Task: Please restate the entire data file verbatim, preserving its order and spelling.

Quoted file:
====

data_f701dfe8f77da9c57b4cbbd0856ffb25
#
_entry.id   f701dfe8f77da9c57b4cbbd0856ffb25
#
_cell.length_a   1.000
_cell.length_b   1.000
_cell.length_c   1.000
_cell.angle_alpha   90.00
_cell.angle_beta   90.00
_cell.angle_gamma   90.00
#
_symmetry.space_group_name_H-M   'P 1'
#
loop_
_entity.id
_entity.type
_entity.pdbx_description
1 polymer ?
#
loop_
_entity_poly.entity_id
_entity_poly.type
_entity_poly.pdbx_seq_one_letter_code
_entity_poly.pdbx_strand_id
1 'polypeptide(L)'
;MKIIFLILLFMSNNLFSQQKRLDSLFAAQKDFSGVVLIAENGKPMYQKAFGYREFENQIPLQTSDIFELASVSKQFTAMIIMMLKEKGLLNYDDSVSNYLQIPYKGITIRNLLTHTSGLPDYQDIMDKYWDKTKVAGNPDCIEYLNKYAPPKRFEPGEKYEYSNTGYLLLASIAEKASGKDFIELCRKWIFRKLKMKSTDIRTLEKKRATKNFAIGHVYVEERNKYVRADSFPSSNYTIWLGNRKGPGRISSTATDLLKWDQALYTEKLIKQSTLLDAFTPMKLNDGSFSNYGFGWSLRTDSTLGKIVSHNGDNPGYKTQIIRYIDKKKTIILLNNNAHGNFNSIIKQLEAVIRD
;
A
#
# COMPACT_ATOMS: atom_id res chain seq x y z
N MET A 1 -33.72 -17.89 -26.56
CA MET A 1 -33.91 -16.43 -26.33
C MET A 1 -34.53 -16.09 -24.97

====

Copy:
data_f701dfe8f77da9c57b4cbbd0856ffb25
#
_entry.id   f701dfe8f77da9c57b4cbbd0856ffb25
#
_cell.length_a   1.000
_cell.length_b   1.000
_cell.length_c   1.000
_cell.angle_alpha   90.00
_cell.angle_beta   90.00
_cell.angle_gamma   90.00
#
_symmetry.space_group_name_H-M   'P 1'
#
loop_
_entity.id
_entity.type
_entity.pdbx_description
1 polymer ?
#
loop_
_entity_poly.entity_id
_entity_poly.type
_entity_poly.pdbx_seq_one_letter_code
_entity_poly.pdbx_strand_id
1 'polypeptide(L)'
;MKIIFLILLFMSNNLFSQQKRLDSLFAAQKDFSGVVLIAENGKPMYQKAFGYREFENQIPLQTSDIFELASVSKQFTAMIIMMLKEKGLLNYDDSVSNYLQIPYKGITIRNLLTHTSGLPDYQDIMDKYWDKTKVAGNPDCIEYLNKYAPPKRFEPGEKYEYSNTGYLLLASIAEKASGKDFIELCRKWIFRKLKMKSTDIRTLEKKRATKNFAIGHVYVEERNKYVRADSFPSSNYTIWLGNRKGPGRISSTATDLLKWDQALYTEKLIKQSTLLDAFTPMKLNDGSFSNYGFGWSLRTDSTLGKIVSHNGDNPGYKTQIIRYIDKKKTIILLNNNAHGNFNSIIKQLEAVIRD
;
A
#
# COMPACT_ATOMS: atom_id res chain seq x y z
N MET A 1 -33.72 -17.89 -26.56
CA MET A 1 -33.91 -16.43 -26.33
C MET A 1 -34.53 -16.09 -24.97